The mechanics and consequences of a bail in are revealed in five European case studies of banks in Denmark (2011), Spain (2012), The Netherlands (2012), Cyprus (2012) and Portugal (2014). A bail in for FBME Bank Cyprus means the second extreme measure in short time for a bank in Cyprus. It can have an impact on the creditworthiness of the island and therefore must be handled with extreme care.
Normally, a bail in triggers a cleavage of healthy business units from the non-performing sections to enable a fresh start for the viable parts of the bank. In the case of FBME Bank, there is potentially only one viable business unit; the one in Tanzania that deals with the local market. All other business units have no license to operate as a bank or a branch of a bank and have no access to the technical infrastructure required. Therefore there is no gain in dividing the bank into different parts. FBME Bank Cyprus and FBME Bank in Tanzania can be liquidated under their own business unit, or when the Courts decide that Tanzania accounts managed from Cyprus are in Cyprus, a bail in in Cyprus can commence.
A bail in for FBME Bank Cyprus can be resolved rather quickly. The main reason that depositors have no access to their account balances is that during three years no mutual agreement or solution could be agreed upon by the central bank and the shareholders of the bank.
Consequences of a bail in or liquidation
During a liquidation or creditor bail in, different types of debt are indicated. The difference between junior and senior debt, the quality of the account, and possible subordination of the claim, determine the percentage or even decline of a claim. Depositors must understand that the traditional creditor hierarchy is used and that there is a realistic chance that customers who are perhaps unwillingly subordinated, because their claim cannot be verified, risk losing their money.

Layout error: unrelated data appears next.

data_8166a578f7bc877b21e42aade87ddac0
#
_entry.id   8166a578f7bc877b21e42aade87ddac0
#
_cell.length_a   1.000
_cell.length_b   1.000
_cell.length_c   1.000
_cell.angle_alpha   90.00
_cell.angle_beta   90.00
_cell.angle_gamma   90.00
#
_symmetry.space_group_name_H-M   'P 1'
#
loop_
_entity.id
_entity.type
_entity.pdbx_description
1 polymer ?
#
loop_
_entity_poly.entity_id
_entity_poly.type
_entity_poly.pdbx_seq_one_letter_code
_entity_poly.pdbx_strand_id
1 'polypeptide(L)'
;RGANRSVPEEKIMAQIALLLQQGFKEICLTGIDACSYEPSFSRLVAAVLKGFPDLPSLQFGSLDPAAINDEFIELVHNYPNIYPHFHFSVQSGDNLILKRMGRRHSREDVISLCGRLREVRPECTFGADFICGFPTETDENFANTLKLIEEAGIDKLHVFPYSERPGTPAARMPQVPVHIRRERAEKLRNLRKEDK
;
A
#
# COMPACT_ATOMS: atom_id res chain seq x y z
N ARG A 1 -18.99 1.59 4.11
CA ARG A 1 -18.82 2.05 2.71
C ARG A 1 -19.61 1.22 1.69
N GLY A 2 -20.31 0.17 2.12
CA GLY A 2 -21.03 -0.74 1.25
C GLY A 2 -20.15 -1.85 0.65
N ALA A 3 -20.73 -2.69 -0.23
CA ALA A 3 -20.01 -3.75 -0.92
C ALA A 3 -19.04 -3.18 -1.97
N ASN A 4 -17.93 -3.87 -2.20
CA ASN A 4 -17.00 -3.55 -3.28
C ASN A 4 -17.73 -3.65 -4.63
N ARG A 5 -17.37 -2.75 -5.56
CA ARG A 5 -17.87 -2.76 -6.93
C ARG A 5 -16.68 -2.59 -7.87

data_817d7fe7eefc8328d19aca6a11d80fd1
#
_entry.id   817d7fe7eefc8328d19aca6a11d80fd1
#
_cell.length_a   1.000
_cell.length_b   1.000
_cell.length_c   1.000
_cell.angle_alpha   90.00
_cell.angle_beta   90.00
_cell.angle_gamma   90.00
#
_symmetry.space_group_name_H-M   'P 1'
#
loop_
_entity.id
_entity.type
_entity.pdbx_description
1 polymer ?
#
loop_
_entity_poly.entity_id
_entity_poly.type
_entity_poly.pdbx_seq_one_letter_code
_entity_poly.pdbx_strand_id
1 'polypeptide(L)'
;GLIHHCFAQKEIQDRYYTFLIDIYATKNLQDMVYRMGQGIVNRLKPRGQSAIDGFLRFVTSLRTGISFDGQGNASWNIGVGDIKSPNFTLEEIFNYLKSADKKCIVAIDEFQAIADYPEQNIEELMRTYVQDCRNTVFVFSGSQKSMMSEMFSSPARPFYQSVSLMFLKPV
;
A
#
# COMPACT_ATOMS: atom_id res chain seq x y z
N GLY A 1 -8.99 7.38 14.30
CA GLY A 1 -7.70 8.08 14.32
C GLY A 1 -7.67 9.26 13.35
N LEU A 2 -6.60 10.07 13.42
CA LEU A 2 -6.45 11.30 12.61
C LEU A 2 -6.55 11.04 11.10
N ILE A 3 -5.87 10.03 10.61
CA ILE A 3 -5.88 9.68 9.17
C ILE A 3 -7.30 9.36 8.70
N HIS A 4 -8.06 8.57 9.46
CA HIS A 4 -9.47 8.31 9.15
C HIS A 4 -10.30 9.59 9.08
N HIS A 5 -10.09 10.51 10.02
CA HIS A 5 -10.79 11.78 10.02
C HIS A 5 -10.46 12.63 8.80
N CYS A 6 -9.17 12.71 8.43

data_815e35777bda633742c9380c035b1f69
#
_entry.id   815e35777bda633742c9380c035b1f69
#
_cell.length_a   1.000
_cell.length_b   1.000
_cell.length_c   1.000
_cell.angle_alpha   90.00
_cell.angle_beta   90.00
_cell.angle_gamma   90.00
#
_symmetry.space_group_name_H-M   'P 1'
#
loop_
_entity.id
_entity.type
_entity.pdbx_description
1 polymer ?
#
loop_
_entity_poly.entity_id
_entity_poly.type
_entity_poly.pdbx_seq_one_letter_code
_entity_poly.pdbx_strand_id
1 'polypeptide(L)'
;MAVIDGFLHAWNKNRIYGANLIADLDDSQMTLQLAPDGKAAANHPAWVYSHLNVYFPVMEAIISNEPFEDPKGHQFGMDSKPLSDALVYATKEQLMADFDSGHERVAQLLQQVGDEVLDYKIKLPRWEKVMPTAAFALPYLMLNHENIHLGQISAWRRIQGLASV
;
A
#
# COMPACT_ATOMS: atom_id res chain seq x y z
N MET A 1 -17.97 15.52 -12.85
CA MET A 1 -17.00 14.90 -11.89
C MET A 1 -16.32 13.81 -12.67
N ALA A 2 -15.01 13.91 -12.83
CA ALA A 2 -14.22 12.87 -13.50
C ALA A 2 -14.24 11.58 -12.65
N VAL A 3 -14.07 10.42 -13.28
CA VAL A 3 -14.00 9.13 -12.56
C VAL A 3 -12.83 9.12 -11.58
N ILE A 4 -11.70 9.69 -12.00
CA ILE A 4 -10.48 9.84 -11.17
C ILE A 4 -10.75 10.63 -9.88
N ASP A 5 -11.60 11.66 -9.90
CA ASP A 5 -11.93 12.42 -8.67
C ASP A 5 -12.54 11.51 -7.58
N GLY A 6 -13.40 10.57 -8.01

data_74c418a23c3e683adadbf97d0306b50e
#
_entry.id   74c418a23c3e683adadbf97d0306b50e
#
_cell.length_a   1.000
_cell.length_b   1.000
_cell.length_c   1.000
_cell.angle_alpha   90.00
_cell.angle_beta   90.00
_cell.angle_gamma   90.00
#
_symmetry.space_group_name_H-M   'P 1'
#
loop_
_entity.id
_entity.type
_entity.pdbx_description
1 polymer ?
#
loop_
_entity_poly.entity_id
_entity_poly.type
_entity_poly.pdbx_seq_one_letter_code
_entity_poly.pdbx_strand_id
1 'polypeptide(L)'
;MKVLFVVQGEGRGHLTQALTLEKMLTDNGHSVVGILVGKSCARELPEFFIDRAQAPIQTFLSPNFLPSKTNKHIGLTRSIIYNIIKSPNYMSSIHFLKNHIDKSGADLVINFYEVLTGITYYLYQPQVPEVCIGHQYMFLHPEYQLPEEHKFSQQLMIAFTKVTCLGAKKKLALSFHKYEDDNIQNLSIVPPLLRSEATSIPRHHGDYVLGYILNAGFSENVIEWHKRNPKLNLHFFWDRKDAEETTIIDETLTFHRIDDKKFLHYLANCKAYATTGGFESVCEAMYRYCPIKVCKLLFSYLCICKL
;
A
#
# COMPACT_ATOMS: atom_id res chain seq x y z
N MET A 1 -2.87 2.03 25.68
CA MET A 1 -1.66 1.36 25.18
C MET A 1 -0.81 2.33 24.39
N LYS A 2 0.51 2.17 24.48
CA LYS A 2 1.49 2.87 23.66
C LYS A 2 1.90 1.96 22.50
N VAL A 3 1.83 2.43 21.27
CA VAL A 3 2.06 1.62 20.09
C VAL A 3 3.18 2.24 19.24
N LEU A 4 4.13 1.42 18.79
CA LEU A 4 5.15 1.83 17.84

The number of fake and/or forged claims to the DGS and Saab Financial is growing. The appointed liquidators, therefore, have to integrate certainty in the claim filing process. Having a claim approved by the DGS is a way to improve the chances of being part of the regular bail in or liquidation.
A bail in scenario often involves the transfer of accounts into shares of the bank. These shares correspond to a specific value and are easier for the liquidator to convert into a pro rata payment. Normally, a shareholder has voting rights. This means that it is wise to consult a professional to deal with this situation. Having different advisors with different ideas can further delay a structured and well-designed restructuring plan and winding up order.
ARE YOU A CUSTOMER OF THE BANK?
The end is near and customers must understand that when they fail to comply with the request of the liquidator, they might miss the opportunity to claim their funds. The Legal Floris Group currently offers fund recovery solutions and services for the following customer groups. Click on one of the links below for detailed information:
CONTACT US NOW TO START THE RECOVERY PROCEEDINGS: You can call us at +357 25 030 666, send an e-mail at firstname.lastname@example.org or complete the contact form below. We will get back to you at the shortest notice.